I now simply choose to drop the label for personal reasons. I think it’s important to remind ourselves that we can eat a certain way, but we don’t always need to put a label on it. You can still be healthy without labeling yourself x, y or z. As a nutritionist, I know how confusing diets can get. For example, just because something is labeled “gluten-free” or “organic” does not mean it is healthy! It could be packed with refined sugar and unhealthy additives, which I definitely don’t recommend.

Healthy eating comes in all shapes and sizes – it’s important to figure out which way of living and eating works for YOU. Labeling my diet doesn’t work for me, but that doesn’t’ mean it won’t work for you!


John Choi Photography

Why I’m no longer vegan

Without getting into all the details, I have decided to drop the label for a few reasons.

  1. My diet is no longer vegan. Do I still eat plants…like, all the time? HECK YES! I still choose to eat 99% plant-based. I make the choice to eat ethically and locally sourced animal protein when I want to, which is still not very often at this point. This might change, and I’m OK with that. This is the most important thing to me – having the flexibility and choice to listen to my body. Labeling my diet started to create disordered eating in many ways, and it’s something I am still learning how to overcome. Dropping my diet label has helped me to feel more confident and healthy in my relationship with food.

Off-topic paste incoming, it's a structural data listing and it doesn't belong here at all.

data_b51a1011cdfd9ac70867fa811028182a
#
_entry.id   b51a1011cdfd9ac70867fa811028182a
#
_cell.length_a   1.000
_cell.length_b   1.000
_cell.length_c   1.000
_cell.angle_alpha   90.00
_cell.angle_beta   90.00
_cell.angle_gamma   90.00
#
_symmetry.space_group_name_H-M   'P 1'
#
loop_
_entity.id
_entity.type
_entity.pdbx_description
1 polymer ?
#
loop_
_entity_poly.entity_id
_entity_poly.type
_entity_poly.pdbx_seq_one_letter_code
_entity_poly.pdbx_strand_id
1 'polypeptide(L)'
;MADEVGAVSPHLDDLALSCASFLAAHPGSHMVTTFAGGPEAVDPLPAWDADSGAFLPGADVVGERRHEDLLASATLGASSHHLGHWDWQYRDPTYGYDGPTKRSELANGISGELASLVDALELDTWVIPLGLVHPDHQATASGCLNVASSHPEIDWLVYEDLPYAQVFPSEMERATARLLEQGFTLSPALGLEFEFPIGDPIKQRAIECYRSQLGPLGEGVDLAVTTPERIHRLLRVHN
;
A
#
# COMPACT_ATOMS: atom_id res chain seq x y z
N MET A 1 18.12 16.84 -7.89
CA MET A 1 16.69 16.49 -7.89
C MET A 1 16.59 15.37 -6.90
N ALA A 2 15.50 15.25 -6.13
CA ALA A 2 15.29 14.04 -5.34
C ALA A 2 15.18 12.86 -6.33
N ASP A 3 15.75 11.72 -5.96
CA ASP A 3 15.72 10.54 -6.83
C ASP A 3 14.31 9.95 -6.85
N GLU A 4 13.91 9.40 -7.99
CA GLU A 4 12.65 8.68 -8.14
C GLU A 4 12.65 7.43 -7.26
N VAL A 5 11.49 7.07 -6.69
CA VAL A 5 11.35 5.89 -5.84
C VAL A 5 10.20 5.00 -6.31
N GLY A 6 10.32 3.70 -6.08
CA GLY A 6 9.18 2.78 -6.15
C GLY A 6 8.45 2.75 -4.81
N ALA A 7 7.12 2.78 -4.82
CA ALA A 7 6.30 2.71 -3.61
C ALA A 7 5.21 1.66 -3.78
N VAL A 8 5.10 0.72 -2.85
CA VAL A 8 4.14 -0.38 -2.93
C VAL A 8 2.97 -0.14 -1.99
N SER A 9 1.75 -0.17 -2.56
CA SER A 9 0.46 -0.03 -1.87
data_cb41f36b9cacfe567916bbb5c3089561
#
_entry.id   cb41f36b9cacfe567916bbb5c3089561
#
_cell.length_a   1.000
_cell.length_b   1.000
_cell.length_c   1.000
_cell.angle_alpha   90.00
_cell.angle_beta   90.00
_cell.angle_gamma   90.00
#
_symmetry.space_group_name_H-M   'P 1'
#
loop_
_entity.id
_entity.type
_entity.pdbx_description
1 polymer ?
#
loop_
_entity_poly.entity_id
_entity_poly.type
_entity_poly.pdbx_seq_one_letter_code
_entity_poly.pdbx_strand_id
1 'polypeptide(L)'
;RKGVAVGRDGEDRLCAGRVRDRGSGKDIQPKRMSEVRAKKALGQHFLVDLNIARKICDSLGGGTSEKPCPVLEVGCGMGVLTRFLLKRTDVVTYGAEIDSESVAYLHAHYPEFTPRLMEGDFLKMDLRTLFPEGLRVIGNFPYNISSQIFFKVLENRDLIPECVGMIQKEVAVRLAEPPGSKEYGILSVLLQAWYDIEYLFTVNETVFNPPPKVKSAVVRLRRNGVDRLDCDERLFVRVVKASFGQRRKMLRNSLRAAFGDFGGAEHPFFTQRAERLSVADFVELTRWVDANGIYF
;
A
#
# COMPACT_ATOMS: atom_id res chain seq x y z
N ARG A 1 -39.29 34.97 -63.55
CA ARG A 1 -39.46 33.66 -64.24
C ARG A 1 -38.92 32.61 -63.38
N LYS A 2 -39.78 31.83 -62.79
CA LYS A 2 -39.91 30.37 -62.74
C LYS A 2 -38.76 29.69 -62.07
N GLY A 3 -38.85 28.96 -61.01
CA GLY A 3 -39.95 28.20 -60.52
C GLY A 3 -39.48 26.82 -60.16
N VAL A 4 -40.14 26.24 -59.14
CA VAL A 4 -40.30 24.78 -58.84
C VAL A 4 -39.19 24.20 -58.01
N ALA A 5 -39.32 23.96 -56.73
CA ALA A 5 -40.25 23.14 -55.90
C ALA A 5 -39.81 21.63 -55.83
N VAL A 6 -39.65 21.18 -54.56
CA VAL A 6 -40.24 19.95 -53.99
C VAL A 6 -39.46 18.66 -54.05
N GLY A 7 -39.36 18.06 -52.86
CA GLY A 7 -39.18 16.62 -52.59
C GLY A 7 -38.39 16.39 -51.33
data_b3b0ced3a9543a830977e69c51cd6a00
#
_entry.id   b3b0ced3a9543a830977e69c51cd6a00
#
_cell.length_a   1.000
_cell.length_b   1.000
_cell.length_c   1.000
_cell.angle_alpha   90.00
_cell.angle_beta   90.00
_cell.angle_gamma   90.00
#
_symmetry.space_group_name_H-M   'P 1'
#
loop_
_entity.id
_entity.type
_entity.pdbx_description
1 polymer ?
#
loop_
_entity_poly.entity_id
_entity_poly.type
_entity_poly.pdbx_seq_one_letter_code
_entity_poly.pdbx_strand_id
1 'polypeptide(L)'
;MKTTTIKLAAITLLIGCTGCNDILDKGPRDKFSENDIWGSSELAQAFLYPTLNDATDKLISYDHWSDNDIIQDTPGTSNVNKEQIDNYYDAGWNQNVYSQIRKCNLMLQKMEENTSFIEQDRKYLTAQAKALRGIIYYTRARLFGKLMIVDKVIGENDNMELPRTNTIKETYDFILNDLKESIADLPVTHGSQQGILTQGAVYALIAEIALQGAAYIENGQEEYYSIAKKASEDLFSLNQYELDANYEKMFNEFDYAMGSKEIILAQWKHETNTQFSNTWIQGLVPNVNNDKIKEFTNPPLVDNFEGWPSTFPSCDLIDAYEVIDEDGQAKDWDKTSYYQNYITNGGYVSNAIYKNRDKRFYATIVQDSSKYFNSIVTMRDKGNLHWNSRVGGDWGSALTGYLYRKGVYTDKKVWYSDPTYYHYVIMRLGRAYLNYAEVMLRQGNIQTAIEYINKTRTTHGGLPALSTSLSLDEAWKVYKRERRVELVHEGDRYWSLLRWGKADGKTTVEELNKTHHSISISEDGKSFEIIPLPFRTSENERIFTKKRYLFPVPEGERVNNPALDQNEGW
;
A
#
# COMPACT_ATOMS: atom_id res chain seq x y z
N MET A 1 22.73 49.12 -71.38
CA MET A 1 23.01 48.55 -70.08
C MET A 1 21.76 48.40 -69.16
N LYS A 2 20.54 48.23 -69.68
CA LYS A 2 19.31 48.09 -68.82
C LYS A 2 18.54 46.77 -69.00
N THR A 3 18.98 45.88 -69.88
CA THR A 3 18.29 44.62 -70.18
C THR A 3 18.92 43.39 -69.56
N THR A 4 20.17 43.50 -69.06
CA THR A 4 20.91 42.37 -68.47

2. My intuition. For years I resisted the urge to listen to my body. It’s a feeling that I never thought I would ever have – I always thought I would eat a certain way – forever. I started to make changes in my diet when I simply could no longer turn off my intense cravings for animal products, despite trying my absolute best to substitute with a vegan diet. Three years ago I was a very different person, and I think it’s important to honour those changes and listen to my intuition, wherever that may lead me. Most importantly, I now know that I can change my diet and still keep my values.
  3. My health. The best research tool we can ever have when it comes to health is our body. After listening to my body and diving deep into my education as a nutritionist, I believe that it’s important to constantly switch up and change your diet according to what your body needs at that moment. Listen to your body.